Nashville, Tennessee – City Flag History

Dec 18th, 2016

Nashville was founded in 1806, but did not adopt an official flag until 1961. The city is the capital of the state of Tennessee. Its current city flag was adopted in 1963, and was officially presented in a ceremony held at the Metropolitan Courthouse in Nashville in 1964.  The occasion occurred after Davidson County and Nashville merged to form the Metro government. The flag consists of a blue field featuring city seal in the center and a gold strip on the fly.




According to the resolution that adopted the flag, its colors symbolize the following:


·         Blue: City leader’s courage and conviction throughout history

·         Gold: City wealth of land and resources


Nashville 1961


Nashville, before it consolidated with Davidson County, had adopted an official flag in 1961 after a contest was initiated by Mayor Ben West. High school students were told to refer to Nashville’s origins, traditions and history to design a city flag. The city received 122 submissions. A Hume Fogg senior, Harville Duncan, won the competition and received a 50 dollar savings bond as a prize. The meanings assigned to his design included:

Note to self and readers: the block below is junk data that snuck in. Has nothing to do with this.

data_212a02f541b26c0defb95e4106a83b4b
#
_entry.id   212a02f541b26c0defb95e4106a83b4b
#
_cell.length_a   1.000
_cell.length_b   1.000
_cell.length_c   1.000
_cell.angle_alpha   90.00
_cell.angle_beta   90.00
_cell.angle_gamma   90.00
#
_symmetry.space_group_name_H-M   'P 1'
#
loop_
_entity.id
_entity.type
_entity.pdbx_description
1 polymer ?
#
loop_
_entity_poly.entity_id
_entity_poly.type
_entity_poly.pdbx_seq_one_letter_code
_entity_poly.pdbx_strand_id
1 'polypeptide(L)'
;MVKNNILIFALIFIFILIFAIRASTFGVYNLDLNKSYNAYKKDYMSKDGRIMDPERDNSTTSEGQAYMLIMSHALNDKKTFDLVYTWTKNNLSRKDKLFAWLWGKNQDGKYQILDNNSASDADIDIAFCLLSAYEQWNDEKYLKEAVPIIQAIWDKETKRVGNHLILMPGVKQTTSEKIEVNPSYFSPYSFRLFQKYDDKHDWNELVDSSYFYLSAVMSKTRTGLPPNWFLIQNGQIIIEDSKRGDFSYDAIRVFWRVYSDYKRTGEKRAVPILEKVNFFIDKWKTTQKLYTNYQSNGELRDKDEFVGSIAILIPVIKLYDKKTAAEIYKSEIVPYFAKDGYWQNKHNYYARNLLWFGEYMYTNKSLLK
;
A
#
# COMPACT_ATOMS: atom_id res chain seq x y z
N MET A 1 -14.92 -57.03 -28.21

·         Central Star: Capital of Tennessee

·         White rays from central star: Nashville reputation as a city of enlightenment, education, culture, religion, medicine, and its diverse commerce

·         Red background/blue border: City’s position

·         Wreath surrounding the letter “N”: Nashville reputation as the “Athens of the South”


Once Nashville and Davidson County consolidated, the 1961 flag was retired from service in 1963 and the Assistant Executive Secretary of Nashville Fire Department, Fred G. Davis, took it home with him. In 2002, after Davis’ death, his wife, Betty Davis, donated the flag to the Metro Archives where it is currently being preserved.


In 2004, the North American Vexillological Association conducted The American City Flag Survey. Nashville’s current flag ranked 43rd out of 150 flags. In rating the flag, comments were made indicating that the use of the city seal on the flag made it difficult to distinguish from a distance, and that the outer stripe would make it difficult to maintain since the outer edges tend to fray.


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